A group of Master's students at the Swiss Federal Institute of Technology (EPFL) has teamed up with start-up company IcosaMed to develop a bra with a breast cancer screening device. Unlike a mammography, which is not only invasive and painful for the patient, but also requires X-rays, this intelligent bra, or SmartBra, bases its detection on an ultrasound wave system. These waves are generated by piezoelectric sensors activated by pressure, a simple palpation of the tissue being enough to activate it and produce an ultrasound.
“Our smart-clothing technology is designed to detect cancer at the earliest stages. It uses a non-invasive, painless method based on frequent ultrasound monitoring,” says Hugo Vuillet, one of the students on the development team. Receiving an award from a jury of EPFL professors, their system proved so effective that the company they worked with, IcosaMed, a start-up based in the canton of Neuchâtel, decided to continue the adventure.
A fruitful partnership between education and the private sector
Working with engineers at IcosaMed, the students developed a plastic interface to replace the impedance gel that is typically used to hold the ultrasonic emitters. “Our partnership showed that students can offer concrete solutions to even highly technical problems,” says Max Boysset, CEO and Founder of IcosaMed.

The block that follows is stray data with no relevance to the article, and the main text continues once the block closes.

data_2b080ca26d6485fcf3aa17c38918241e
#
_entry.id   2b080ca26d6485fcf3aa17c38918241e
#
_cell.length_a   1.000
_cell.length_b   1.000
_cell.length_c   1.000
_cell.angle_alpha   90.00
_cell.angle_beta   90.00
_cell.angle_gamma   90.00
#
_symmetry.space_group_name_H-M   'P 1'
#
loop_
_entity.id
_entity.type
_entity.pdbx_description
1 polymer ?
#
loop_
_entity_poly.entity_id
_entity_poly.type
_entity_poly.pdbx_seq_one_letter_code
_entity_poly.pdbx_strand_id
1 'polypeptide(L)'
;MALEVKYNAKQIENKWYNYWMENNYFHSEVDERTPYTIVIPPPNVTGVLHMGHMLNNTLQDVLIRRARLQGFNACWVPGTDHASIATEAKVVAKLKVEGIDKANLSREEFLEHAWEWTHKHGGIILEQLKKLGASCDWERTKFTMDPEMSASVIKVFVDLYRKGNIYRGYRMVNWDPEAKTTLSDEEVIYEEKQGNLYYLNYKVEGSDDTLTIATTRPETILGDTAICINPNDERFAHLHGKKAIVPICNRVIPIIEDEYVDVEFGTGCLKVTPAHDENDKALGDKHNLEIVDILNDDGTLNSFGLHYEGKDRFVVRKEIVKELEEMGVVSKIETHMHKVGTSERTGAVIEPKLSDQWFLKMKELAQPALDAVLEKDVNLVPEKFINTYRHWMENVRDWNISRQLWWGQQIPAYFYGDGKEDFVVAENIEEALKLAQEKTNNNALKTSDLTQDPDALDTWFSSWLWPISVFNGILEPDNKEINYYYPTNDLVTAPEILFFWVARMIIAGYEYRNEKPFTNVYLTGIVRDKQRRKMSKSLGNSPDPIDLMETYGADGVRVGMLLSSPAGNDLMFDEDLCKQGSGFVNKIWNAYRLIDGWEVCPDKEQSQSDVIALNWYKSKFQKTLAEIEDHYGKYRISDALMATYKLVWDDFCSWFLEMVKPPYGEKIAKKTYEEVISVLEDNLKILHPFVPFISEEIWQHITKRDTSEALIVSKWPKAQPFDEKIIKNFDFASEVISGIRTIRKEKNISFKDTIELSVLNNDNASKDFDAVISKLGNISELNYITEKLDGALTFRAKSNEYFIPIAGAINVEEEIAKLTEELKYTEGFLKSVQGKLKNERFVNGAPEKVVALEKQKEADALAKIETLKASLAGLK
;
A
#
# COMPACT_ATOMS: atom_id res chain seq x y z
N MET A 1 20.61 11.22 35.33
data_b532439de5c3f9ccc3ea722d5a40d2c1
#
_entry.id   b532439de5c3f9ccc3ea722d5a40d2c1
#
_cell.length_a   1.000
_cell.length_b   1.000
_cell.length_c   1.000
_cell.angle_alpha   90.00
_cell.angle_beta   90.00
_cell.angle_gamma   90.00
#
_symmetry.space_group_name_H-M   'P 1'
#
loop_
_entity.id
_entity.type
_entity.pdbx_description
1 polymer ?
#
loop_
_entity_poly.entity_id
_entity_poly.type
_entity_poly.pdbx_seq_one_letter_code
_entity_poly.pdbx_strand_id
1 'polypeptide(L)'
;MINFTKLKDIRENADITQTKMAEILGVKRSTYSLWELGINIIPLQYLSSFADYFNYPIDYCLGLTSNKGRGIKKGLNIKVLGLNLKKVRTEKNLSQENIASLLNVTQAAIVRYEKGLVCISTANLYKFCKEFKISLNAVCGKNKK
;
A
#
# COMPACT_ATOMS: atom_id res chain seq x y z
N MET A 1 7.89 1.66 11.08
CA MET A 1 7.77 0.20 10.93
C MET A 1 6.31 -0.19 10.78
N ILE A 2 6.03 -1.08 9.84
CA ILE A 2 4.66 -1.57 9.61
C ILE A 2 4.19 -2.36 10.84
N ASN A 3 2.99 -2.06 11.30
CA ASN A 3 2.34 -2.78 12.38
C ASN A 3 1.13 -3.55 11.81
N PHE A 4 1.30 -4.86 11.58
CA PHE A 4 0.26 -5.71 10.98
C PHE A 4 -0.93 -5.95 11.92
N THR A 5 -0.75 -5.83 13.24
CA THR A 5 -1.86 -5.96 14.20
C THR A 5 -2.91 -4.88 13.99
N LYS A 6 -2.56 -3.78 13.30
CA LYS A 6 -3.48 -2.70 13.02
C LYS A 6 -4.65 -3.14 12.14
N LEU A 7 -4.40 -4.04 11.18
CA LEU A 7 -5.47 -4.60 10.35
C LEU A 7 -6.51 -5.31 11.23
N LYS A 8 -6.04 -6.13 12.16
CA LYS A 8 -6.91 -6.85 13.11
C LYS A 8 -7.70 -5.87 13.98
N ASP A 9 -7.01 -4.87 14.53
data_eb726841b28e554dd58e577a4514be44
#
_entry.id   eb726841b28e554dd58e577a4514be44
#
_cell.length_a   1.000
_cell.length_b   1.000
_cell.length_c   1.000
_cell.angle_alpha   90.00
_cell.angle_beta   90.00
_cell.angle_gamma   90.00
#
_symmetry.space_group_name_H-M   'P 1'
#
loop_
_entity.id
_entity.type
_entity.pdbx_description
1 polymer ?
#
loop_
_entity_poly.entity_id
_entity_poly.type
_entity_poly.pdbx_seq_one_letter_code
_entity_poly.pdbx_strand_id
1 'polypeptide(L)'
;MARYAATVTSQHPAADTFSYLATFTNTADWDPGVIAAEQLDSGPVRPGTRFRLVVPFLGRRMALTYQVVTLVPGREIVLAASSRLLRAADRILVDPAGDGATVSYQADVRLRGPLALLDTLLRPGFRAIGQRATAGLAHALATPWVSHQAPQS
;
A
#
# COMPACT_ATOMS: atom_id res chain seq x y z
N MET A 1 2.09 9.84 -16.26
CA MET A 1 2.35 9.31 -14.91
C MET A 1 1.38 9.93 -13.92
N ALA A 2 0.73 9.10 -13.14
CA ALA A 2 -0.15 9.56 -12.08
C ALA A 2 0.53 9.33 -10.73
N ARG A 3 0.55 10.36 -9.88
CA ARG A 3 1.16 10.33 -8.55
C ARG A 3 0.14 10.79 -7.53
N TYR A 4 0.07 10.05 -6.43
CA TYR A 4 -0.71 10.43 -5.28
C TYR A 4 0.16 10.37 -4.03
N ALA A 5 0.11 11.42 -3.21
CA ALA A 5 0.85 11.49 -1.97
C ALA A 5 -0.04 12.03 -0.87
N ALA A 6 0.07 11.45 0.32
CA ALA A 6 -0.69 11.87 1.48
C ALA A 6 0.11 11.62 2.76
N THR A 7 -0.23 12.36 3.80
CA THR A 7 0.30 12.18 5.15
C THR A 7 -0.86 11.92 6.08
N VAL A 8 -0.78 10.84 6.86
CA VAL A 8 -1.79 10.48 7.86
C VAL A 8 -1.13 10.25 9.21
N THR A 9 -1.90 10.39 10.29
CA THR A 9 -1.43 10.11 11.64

The SmartBra will initially be sold to women who have already been diagnosed with cancer, so that they can monitor their condition on a daily basis, followed by women with a genetic predisposition to developing cancer. If everything goes according to plan, the SmartBra could pave the way for other high-potential products using smart textiles – like underwear and bodysuits – to detect and prevent other types of cancers.